Cotton: ‘Roe V. Wade Was Wrongly Decided in Part Because It Took Away a Vital Question’ from Voters

By Melanie Arter | September 28, 2020 | 1:38pm EDT
Senator Tom Cotton (R-AR) walks out of a senate luncheon on Capitol Hill in Washington, DC on October 22, 2019. (Photo by ANDREW CABALLERO-REYNOLDS/AFP via Getty Images)
Senator Tom Cotton (R-AR) walks out of a senate luncheon on Capitol Hill in Washington, DC on October 22, 2019. (Photo by ANDREW CABALLERO-REYNOLDS/AFP via Getty Images)

(CNSNews.com) - Sen. Tom Cotton (R-Ark.) said he believes that the Supreme Court decision legalizing abortion “was wrongly decided, in part because it took away a vital question for the American people to vote through their elected representatives, be they Congress or their state legislatures.”

During an interview on CNN's “State of the Union,” host Jake Tapper asked whether Judge Amy Coney Barrett should follow Cotton’s example and be forthright and candid about how she would vote on Roe v. Wade.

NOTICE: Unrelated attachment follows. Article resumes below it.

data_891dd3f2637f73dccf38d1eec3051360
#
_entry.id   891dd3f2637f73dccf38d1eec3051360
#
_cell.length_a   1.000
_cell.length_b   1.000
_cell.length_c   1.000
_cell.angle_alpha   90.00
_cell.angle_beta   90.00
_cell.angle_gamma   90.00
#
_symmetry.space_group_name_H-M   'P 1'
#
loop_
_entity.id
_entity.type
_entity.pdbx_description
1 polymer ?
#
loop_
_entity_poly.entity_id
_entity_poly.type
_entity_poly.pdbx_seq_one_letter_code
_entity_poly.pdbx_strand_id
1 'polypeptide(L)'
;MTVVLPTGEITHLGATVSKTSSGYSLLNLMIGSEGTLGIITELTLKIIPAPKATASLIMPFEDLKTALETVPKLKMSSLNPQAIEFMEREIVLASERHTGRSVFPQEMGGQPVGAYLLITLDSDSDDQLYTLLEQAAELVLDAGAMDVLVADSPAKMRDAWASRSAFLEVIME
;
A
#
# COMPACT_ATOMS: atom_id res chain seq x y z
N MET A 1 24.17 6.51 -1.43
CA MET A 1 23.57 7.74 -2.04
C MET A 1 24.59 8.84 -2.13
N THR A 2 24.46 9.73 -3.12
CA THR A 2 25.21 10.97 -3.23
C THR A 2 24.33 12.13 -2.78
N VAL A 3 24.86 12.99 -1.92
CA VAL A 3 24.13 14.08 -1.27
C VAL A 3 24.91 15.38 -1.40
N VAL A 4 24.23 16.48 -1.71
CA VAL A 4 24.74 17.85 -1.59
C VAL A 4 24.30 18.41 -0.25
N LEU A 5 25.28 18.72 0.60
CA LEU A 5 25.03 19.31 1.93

“I'm pro-life, and I have long believed that Roe v. Wade was wrongly decided, in part because it took away a vital question for the American people to vote through their elected representatives, be they Congress or their state legislatures,” Cotton said.

“Now, that said, I mean, I can't speculate about hypothetical cases that may happen years from now, probably not even filed yet, but I am heartened that the president nominated Judge Barrett to the Supreme Court, and that Judge Barrett explained yesterday that the late, great Justice Scalia's judicial philosophy was hers as well,” he said.

“She understands the judge's role is not to impose her own preferences, not to cast her wishes as the law of the land, but, rather, to uphold the Constitution and the law as it is written. That's exactly what I expect her to do,” the senator added.

Cotton said the big difference between him and most of the people on President Donald Trump’s list of potential judicial nominees is that the senator is not a judge.

“I'm not a sitting judge. I'm not bound by canon of judicial ethics. So, I can speak my mind on the great public questions of the day. Judges obviously cannot, just like Justice Kagan and Justice Sotomayor, President Obama's picks to the Supreme Court, did not either,” he said.

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